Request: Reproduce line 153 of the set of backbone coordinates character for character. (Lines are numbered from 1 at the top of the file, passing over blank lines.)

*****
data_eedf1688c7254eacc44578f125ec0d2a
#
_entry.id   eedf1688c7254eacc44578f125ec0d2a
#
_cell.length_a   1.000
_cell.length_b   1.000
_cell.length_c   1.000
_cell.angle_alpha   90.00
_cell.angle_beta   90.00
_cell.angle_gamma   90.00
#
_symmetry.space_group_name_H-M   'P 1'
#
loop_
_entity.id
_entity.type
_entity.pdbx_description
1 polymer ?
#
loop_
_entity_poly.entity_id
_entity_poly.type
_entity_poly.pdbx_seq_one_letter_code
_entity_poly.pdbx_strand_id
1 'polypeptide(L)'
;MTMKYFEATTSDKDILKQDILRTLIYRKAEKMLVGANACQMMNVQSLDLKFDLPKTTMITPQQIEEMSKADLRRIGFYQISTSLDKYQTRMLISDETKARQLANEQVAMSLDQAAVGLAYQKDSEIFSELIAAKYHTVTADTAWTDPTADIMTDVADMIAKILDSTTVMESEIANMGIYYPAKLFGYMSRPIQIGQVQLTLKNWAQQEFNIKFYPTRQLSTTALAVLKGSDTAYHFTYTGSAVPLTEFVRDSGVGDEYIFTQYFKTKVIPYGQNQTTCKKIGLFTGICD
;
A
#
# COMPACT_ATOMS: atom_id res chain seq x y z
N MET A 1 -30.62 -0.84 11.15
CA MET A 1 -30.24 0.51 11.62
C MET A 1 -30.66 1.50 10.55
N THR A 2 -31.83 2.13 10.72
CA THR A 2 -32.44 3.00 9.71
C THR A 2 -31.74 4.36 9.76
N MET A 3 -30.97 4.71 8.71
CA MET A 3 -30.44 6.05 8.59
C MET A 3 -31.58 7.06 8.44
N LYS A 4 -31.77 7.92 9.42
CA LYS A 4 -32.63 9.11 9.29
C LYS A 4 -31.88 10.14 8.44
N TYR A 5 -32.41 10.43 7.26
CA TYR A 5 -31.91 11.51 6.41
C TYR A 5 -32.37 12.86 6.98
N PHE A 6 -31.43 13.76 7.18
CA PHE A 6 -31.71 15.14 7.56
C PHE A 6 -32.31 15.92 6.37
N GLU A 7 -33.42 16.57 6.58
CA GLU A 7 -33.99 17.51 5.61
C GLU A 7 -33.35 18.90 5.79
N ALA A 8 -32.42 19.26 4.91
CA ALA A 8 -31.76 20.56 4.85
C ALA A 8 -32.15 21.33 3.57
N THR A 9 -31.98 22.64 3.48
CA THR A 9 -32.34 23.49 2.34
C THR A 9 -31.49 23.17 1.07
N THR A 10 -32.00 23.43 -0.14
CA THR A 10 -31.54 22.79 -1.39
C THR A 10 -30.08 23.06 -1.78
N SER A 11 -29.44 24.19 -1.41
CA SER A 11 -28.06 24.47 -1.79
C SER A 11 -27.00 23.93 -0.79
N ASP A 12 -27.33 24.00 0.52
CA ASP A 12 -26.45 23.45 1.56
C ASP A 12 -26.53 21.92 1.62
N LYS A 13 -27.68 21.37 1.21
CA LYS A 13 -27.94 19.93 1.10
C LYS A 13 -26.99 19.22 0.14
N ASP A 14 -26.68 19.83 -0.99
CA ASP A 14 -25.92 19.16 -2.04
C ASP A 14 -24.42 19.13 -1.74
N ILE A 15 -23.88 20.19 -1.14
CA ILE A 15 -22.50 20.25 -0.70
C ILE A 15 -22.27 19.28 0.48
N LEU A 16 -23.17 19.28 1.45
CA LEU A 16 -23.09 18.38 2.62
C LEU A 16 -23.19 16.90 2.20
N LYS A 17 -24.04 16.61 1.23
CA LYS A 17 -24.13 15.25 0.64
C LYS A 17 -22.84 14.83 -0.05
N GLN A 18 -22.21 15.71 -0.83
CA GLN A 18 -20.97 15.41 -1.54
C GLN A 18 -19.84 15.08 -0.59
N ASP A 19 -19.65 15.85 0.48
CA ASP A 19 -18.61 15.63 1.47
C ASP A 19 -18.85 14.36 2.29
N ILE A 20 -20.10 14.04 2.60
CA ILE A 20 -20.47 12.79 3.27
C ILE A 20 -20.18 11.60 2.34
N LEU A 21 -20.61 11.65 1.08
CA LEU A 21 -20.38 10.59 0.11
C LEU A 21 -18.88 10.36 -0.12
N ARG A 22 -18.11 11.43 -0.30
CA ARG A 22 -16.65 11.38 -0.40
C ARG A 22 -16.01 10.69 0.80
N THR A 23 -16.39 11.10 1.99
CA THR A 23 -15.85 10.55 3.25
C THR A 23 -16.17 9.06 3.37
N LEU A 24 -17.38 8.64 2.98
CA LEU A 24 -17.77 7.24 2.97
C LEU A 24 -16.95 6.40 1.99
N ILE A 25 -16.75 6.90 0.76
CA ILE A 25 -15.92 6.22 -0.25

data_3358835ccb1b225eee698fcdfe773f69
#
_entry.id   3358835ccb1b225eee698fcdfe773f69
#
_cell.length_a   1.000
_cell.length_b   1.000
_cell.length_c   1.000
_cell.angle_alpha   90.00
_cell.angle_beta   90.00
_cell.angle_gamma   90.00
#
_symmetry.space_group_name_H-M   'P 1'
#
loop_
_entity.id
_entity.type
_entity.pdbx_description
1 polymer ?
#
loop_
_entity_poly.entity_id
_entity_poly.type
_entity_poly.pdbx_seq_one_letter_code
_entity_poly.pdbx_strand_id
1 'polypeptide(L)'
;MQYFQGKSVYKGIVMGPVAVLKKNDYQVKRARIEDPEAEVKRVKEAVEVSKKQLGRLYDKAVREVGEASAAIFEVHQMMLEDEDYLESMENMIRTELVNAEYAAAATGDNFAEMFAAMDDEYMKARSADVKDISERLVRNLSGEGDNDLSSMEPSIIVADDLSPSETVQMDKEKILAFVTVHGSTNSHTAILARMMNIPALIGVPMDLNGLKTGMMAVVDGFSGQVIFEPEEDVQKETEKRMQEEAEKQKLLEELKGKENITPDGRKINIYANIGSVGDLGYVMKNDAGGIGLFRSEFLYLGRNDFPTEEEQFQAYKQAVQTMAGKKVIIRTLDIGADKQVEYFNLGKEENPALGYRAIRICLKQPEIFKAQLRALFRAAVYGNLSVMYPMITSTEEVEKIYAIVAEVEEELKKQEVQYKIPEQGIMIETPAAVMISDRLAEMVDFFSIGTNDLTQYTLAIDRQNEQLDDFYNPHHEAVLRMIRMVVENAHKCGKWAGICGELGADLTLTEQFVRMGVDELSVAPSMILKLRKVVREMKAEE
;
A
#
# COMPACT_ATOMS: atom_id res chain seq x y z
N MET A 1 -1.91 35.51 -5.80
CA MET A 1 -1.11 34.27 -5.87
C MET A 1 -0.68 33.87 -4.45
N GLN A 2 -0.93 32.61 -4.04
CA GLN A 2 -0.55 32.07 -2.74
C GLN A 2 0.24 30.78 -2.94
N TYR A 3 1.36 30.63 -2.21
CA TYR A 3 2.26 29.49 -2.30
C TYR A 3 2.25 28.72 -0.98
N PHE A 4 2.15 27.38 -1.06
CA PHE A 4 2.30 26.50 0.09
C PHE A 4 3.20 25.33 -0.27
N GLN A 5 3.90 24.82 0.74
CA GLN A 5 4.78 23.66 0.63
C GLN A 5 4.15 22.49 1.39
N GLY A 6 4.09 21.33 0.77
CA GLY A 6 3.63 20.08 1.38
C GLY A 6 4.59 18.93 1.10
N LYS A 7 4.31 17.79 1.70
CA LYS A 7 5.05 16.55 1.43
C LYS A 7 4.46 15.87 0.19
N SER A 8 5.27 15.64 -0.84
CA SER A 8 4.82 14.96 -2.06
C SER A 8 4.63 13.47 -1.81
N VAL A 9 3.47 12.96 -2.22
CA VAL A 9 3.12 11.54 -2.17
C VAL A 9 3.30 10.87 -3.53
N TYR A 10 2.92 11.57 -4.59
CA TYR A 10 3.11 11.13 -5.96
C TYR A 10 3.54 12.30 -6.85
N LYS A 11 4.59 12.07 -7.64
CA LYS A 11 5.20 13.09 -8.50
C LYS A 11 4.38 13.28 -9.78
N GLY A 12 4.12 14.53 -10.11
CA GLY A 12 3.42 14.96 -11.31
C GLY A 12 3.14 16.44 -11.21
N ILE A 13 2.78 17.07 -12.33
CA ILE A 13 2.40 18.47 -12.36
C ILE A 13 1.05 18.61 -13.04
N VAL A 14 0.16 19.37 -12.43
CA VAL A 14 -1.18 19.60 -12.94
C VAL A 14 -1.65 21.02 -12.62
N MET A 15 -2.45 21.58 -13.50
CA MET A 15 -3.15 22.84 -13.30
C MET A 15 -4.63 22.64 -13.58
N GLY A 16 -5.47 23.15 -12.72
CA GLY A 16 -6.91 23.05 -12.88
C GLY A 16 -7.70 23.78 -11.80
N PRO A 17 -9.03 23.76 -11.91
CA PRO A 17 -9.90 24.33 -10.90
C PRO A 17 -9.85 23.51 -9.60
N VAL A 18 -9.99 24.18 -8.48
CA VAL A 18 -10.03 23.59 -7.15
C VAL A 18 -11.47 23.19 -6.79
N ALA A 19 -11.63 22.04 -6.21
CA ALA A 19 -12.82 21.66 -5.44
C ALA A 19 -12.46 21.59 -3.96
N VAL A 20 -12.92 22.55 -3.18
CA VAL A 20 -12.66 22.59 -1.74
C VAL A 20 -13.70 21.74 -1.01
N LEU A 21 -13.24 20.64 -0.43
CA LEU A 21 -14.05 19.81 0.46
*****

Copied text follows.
N LYS A 7 4.31 17.79 1.70